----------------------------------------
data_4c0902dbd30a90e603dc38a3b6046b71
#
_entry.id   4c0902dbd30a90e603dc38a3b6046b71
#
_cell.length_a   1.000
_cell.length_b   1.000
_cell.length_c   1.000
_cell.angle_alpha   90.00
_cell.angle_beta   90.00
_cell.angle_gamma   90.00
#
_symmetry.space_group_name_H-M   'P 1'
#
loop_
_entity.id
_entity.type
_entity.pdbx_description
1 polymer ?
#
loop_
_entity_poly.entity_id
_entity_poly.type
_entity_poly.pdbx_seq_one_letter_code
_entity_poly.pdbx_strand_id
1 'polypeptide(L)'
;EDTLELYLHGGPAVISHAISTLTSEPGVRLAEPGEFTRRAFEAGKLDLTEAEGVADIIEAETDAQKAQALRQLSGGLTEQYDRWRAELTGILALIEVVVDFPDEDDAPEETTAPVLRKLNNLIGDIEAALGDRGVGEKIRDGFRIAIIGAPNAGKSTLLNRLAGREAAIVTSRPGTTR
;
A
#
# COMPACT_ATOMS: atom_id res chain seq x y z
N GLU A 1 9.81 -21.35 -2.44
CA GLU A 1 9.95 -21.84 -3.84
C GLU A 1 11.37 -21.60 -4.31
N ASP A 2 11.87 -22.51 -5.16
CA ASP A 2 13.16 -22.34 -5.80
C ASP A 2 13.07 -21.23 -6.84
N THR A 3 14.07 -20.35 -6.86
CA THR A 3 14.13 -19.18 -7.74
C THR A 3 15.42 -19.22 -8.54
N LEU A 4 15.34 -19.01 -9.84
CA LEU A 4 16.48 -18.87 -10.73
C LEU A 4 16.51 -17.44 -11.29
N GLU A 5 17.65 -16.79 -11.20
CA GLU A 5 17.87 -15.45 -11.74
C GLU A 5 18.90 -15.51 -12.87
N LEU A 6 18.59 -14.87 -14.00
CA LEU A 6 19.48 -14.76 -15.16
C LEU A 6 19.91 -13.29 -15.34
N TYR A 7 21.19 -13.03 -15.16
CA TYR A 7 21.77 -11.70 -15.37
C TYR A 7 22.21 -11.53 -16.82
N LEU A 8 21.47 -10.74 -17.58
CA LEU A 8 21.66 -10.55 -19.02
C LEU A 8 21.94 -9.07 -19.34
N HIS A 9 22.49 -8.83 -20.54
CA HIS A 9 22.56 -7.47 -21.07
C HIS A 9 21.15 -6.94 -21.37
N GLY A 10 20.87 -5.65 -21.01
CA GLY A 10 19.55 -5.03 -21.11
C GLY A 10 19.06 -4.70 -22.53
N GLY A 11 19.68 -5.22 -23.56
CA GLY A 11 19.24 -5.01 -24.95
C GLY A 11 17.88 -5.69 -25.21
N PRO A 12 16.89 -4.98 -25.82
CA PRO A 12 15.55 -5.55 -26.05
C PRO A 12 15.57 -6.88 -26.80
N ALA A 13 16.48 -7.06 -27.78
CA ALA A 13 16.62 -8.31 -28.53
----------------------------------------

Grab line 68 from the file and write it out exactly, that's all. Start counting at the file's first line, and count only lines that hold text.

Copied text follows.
CA ALA A 13 16.62 -8.31 -28.53